Given the strong emotions reported by consumers, marketers focus on “surprise and delight,” often at the expense of consistently meeting expectations. But customers aren’t looking for over-the-top perks—they simply want brands to keep their promises.
This means marketers should focus on providing customers with complete and accurate information and making it as easy as possible for them to convert. When you tell customers a product is available at a specific price, ensure it’s in stock and priced correctly, the buying process is easy and quick, and delivery (in-person or shipped) goes smoothly. Failure to meet these basic expectations can lead to disappointment, frustration, and anger.
It’s the basics delivered consistently over time that keep customers happy and loyal to your brand. Once you’ve got the essentials mastered, choose “surprise and delight” elements that enhance and differentiate your brand. Simply duplicating other CX leaders’ special touches will, at best, fall flat and, at worst, make your brand look silly.
In Germany, Emotions Run High
German customers are significantly more likely to report feeling angry when their expectations are not met, which makes it even more important for German brands to meet basic expectations. But what’s interesting is that German customers are also more likely to report feeling excited when their expectations are met.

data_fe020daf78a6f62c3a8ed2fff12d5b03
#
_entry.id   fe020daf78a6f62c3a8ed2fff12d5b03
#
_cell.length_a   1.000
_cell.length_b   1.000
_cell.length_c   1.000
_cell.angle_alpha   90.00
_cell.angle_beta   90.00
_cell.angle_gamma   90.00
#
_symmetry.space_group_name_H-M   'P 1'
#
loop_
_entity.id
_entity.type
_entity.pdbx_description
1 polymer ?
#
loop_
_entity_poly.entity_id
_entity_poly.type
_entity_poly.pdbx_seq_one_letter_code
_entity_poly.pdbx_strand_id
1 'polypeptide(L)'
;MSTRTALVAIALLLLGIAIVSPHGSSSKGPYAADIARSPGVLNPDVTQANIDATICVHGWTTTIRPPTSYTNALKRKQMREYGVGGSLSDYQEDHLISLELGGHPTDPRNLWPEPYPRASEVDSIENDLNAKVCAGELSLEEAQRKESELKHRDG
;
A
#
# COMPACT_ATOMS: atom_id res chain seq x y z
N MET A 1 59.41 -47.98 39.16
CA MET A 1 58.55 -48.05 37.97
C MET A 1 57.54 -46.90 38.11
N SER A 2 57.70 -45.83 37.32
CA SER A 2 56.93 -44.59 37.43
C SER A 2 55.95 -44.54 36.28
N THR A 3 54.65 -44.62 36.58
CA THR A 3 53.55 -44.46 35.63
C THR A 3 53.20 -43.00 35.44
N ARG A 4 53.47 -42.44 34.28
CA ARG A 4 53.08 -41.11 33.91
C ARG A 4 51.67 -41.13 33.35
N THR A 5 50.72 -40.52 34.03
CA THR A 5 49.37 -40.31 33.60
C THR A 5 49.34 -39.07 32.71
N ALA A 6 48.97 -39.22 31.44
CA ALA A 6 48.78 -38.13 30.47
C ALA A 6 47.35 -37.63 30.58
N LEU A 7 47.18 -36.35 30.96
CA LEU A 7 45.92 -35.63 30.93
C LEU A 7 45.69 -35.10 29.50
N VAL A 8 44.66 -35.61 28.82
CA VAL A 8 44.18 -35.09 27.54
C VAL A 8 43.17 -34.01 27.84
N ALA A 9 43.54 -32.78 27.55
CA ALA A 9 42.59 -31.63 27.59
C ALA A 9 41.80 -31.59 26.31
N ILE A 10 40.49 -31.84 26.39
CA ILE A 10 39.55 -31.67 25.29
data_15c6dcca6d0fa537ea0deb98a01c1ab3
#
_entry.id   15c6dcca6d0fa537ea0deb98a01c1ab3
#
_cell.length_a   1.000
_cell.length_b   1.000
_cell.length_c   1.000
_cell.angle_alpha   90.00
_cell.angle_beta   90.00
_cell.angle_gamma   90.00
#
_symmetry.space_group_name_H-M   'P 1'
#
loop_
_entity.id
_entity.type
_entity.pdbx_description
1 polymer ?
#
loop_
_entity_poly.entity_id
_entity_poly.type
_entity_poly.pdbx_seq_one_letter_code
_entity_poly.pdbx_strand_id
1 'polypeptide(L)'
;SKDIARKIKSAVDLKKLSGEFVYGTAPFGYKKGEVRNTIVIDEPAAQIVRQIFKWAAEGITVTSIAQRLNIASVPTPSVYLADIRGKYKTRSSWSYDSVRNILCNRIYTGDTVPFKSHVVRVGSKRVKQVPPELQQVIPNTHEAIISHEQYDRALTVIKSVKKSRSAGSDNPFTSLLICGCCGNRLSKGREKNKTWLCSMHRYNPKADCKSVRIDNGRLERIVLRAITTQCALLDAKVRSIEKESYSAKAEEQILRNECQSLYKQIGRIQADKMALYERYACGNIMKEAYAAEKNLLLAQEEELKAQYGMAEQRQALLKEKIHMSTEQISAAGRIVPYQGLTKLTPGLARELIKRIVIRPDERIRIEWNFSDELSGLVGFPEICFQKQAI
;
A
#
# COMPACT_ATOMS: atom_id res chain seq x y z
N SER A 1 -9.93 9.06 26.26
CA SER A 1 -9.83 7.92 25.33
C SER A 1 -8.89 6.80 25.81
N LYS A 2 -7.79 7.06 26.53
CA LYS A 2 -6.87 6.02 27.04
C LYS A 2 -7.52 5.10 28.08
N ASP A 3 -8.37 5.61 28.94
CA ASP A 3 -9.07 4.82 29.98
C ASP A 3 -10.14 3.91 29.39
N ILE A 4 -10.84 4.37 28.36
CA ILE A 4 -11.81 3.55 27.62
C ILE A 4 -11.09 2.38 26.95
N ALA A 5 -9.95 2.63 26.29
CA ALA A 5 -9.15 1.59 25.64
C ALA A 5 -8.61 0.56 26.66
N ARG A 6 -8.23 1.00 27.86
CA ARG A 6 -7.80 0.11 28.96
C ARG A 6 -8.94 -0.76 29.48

This means German marketers face the extra challenge of meeting basic customer expectations to prevent angering customers, while also providing a level of excitement to stand out among competition. German marketers can afford to insert more “surprise and delight” tactics within campaigns so long as they also meet baseline expectations.
For example, if a German retailer is able to keep inventory aligned with its email marketing promotions, it might also want to consider offering additional surprise deals personalised to customers visiting its site.
U.K. Customers Are Easily Disappointed
Meeting basic expectations is most important to U.K. customers. They’re more likely than residents of any other country to report feeling disappointed if expectations are not met and remain about average when it comes to emotions associated with positive brand experiences.
Unlike their German counterparts, U.K. brand marketers will be smart to avoid high-risk, high-reward marketing tactics as it’s easier to disappoint and harder to excite U.K. customers. Communicate clearly, offer accurate information, and stick to your word.
To continue on this retail example, a U.K. retailer might want to avoid spending extra resources on personalised surprise deals for customers visiting the site as it’s not particularly useful for these customers to feel excited. But they will be disappointed if their basic needs are not met. U.K. marketers should, instead, focus on providing consistent deals and messaging across all channels, and ensure a well-oiled supply chain to keep inventory flowing.
For any brand, failure to meet reasonable customer expectations can lead to disappointment, anger, and a long-term loss of sales and referrals. While consumers in the U.K. and Germany reported the strongest emotions, all European brands will be smart to communicate with customers to better understand their expectations and how their emotions impact their decisions to remain loyal.